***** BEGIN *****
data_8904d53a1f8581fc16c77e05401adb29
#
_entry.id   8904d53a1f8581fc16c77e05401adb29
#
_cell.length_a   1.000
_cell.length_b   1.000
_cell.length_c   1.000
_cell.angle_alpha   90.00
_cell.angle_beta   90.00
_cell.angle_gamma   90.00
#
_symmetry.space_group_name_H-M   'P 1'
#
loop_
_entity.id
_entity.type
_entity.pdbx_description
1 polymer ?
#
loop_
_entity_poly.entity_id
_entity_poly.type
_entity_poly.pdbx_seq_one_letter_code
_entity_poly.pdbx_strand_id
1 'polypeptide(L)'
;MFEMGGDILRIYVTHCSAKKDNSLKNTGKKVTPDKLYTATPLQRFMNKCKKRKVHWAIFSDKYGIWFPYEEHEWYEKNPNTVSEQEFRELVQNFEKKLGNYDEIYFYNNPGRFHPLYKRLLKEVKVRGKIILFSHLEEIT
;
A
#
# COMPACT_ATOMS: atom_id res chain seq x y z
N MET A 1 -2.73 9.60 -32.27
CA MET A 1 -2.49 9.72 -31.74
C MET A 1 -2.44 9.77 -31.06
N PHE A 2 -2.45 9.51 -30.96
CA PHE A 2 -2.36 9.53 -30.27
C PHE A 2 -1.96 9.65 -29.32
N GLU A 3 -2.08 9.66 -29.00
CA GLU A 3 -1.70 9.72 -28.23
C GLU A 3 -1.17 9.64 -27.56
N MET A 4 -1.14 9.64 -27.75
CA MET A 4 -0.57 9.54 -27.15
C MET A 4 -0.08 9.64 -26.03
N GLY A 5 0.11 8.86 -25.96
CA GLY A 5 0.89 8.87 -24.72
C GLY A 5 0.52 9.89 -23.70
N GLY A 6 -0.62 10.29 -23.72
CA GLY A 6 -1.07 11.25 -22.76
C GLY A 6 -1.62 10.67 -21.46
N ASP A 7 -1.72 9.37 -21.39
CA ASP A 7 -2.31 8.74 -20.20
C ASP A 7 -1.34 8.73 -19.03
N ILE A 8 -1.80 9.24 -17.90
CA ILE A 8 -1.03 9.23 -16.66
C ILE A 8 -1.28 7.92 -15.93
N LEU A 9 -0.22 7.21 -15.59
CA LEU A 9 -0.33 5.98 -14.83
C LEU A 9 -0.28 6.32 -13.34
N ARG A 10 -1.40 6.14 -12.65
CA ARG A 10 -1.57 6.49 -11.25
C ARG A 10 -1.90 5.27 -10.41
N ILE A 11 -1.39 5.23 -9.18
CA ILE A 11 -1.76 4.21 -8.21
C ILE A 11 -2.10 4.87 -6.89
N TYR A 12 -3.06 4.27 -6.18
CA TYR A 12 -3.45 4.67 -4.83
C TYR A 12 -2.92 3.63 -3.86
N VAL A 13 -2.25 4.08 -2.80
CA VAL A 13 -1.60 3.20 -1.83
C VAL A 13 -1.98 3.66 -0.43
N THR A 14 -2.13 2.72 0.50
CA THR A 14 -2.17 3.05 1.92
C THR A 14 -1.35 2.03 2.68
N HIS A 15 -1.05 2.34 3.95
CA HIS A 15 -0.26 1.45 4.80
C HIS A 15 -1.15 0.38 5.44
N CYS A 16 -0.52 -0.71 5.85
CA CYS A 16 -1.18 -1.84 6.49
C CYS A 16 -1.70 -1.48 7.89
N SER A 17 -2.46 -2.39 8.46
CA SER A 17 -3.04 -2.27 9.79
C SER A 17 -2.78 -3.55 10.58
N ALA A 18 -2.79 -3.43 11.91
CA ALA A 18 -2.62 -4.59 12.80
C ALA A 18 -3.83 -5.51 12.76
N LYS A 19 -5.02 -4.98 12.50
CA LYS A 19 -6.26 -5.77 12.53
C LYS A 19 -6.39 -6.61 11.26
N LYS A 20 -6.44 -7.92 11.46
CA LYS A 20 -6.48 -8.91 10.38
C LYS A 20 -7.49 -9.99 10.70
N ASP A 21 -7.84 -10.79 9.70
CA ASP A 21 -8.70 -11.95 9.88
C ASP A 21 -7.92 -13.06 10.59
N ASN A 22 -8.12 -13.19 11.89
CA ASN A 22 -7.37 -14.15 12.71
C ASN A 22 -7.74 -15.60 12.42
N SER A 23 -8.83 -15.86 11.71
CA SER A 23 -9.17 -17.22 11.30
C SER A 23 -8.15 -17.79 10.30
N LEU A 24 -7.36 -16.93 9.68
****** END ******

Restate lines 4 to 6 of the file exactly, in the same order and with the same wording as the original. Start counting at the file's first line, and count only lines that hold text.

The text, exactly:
#
_cell.length_a   1.000
_cell.length_b   1.000